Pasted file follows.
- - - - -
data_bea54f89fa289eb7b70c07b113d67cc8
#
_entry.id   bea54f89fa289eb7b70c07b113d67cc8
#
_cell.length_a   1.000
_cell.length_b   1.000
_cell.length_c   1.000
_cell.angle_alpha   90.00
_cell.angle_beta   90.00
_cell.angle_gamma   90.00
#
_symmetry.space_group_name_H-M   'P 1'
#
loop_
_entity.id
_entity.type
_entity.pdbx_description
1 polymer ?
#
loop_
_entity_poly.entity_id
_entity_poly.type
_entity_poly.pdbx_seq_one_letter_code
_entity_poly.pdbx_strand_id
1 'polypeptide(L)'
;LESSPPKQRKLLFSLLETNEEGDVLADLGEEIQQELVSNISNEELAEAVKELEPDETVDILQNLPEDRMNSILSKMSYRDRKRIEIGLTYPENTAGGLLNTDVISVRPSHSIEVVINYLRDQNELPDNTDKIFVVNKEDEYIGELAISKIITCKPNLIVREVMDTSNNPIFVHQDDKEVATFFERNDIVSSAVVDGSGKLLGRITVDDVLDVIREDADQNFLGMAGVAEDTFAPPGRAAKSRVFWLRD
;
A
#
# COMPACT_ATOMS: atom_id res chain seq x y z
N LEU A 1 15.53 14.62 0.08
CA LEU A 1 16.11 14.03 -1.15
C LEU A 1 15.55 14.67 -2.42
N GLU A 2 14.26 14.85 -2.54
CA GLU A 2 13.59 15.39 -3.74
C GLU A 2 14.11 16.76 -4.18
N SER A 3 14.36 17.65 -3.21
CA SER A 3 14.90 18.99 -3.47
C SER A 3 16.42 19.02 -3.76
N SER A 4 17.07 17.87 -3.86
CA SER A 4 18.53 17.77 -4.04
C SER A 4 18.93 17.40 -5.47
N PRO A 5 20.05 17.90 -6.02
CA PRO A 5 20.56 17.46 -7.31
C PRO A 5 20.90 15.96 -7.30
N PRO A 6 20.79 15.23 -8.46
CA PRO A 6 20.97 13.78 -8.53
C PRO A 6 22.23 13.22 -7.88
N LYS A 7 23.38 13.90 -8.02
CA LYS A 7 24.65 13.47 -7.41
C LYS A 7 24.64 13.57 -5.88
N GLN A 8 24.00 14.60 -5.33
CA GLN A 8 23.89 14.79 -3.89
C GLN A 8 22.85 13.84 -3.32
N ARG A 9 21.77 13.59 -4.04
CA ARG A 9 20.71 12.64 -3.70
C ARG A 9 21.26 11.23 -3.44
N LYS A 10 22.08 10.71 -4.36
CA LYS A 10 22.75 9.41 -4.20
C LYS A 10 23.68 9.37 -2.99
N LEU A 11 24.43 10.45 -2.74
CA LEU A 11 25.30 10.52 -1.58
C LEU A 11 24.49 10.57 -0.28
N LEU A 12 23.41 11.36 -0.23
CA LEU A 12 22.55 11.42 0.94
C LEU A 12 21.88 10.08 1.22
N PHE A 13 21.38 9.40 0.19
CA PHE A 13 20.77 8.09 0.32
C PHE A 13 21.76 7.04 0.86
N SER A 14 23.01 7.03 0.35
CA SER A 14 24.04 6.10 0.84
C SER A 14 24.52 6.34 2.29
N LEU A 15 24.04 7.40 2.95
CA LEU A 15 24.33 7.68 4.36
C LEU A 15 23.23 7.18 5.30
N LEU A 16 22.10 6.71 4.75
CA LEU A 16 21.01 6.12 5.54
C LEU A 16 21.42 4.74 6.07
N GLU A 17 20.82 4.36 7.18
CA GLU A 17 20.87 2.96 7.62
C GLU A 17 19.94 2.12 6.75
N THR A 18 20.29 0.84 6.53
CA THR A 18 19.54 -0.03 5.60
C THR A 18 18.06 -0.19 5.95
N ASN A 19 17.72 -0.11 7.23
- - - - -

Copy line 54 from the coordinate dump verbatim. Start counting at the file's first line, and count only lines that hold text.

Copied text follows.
C GLN A 8 22.85 13.84 -3.32